However, about a month ago one of my clients sent me a link to a BusinessWeek article on the impact of interest rates on home prices. In this article the author, who is the founder and president of Home Warranty of America, claims that the data just doesn’t support the notion that rising interest rates depress home prices. Although he doesn’t provide the direct analysis in his article he does provide links to several data sources so that you can do your own analysis. However, I would like to point out that this is not the first time I’ve heard this claim and I myself have glanced at the data before and found this to be true – especially in the late 70s and early 80s, which is the time period referenced by this author. During that time period home prices rose, despite interest rates that approached 18% ?!?!?! Or at least home prices didn’t decline like you would have expected.

Well, last week a spirited debate transpired on Cribchatter about this very topic. This has to be one of the longest threads in Cribchatter history with 234 comments. The people who argued that higher interest rates would push home prices down were initially arguing based upon the same logic I articulated above. However, eventually both sides of the debate started to link to various studies and articles that proved their point of view. Like most academic endeavors, when someone makes a career out of spending grant money they can prove anything they want so it’s not surprising that there are plenty of studies to support either side. Personally, I got a headache from following the debate, not to mention that it was full of insults.

However, I would like to point out a few things:

  • Many of the articles referenced as proof that higher interest rates depress housing prices were nothing more than opinion pieces, based upon financial logic, or were based upon anecdotal data. Hardly real studies. Nevertheless, several legitimate studies were referenced to support this thesis.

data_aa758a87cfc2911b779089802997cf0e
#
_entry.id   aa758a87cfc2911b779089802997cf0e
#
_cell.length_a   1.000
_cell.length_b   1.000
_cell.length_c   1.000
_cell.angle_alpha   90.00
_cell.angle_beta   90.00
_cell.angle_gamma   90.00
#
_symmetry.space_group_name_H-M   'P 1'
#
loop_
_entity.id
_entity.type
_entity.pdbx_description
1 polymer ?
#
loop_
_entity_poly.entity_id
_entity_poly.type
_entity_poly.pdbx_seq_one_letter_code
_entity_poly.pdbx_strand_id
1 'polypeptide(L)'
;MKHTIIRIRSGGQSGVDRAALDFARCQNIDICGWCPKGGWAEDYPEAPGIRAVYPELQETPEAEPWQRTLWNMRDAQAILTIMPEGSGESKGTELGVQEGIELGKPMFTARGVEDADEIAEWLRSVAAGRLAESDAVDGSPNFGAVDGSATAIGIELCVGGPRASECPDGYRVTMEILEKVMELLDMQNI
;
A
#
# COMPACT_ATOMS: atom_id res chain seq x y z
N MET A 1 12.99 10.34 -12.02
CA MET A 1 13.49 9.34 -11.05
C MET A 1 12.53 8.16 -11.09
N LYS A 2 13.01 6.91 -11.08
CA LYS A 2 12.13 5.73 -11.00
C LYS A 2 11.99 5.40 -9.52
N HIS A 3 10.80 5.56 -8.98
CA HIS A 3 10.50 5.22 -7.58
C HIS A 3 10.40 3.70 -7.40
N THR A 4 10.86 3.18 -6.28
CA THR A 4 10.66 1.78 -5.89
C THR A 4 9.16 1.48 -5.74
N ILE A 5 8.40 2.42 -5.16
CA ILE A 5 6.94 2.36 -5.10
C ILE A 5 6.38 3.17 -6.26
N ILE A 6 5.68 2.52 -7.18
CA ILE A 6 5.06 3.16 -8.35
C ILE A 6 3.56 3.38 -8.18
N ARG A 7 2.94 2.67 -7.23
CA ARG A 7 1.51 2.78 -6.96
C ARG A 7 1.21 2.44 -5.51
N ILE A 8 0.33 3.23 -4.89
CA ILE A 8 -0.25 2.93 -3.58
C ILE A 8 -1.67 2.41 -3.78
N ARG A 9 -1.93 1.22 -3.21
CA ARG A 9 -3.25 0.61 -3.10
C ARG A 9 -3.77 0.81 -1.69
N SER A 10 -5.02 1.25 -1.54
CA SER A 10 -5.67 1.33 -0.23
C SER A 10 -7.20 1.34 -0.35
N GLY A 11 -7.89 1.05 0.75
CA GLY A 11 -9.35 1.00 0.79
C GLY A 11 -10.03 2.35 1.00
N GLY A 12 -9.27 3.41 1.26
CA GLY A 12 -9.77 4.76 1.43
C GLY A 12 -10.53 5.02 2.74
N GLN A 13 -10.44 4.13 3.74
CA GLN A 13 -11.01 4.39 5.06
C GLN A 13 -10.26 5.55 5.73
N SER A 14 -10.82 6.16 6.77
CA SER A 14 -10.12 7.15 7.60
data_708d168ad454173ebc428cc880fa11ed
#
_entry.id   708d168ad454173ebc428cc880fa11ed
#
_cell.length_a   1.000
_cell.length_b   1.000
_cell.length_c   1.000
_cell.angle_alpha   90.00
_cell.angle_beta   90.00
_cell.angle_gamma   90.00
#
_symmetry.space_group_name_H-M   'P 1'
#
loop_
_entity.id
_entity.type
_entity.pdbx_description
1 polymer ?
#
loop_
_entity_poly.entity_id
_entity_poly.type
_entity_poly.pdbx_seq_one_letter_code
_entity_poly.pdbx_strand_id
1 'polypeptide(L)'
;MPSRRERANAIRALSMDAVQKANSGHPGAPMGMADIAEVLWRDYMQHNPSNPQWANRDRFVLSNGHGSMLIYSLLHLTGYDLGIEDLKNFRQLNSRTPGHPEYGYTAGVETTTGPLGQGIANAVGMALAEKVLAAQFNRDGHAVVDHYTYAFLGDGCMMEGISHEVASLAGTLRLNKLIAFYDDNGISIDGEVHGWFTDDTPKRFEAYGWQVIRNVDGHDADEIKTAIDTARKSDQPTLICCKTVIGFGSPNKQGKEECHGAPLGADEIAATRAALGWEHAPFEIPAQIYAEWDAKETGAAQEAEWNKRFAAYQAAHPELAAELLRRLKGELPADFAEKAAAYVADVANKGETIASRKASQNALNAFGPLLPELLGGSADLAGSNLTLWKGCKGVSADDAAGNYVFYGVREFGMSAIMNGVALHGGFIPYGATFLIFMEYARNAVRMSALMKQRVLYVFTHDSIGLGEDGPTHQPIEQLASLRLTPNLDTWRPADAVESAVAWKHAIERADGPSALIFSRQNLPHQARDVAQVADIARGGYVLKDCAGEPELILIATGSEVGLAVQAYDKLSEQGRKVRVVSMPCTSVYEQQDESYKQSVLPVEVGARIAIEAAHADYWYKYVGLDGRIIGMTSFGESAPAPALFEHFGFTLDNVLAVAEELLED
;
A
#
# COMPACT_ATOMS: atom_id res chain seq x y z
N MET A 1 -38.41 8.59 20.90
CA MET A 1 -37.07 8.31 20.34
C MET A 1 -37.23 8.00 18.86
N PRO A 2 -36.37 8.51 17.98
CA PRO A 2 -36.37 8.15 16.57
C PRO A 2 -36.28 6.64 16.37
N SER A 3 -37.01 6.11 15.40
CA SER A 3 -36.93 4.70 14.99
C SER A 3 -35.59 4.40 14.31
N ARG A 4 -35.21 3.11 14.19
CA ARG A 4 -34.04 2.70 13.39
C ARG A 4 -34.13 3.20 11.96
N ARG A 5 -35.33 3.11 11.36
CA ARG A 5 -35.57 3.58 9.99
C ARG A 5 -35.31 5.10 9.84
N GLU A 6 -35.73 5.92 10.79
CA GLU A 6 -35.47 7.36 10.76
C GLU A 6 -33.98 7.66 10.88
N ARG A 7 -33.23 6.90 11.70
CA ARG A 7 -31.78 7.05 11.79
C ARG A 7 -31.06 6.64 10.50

• There could be several logical explanations as to why higher interest rates would not depress home prices as expected:
    • Buyers assume they can refinance at a lower rate in the future
    • Buyers have other financing alternatives, including adjustable rate mortgages and higher down payments. (I remember buying our first home in the summer of 1984 and an ARM was a no-brainer.)
    • Higher interest rates are usually associated with inflation and inflation pushes up housing prices
    • Buyers assume that if interest rates are higher now they will go down in the future and that will elevate home prices
    • When rates go up buyers shift their focus to the lower end of the spectrum but demand at every price level is replaced by demand shifting down from a higher price level – except of course as you get to the higher levels there isn’t as much replacement demand as exiting demand
    • When rates go up buyers simply allocate more of their income to interest payments.

For further reading you may want to check out some of the referenced studies and one that I have been meaning to read for a while:

  • What Moves Housing Markets – demonstrates that interest rates do not affect home prices. “…our results provide evidence that changes in risk-free interest rates may not have done much to change housing valuations over the 1975 to 2007 period.”
  • The Effect of Real Rates of Interest on Housing Prices – demonstrates that real interest rates do affect home prices. “This ebb and flow of real interest rates appears to explain market price levels.”
  • Assessing the Role of Income and Interest Rates in Determining House Prices – demonstrates that interest rates do affect home prices. “Our results support the existence of a long-run relationship between actual house prices and the amount individuals can borrow.”
  • Why do House Prices Fall? – demonstrates that interest rates do not affect home prices. “Interest rates appear to play a relatively minor direct role, though they may play an important indirect role.”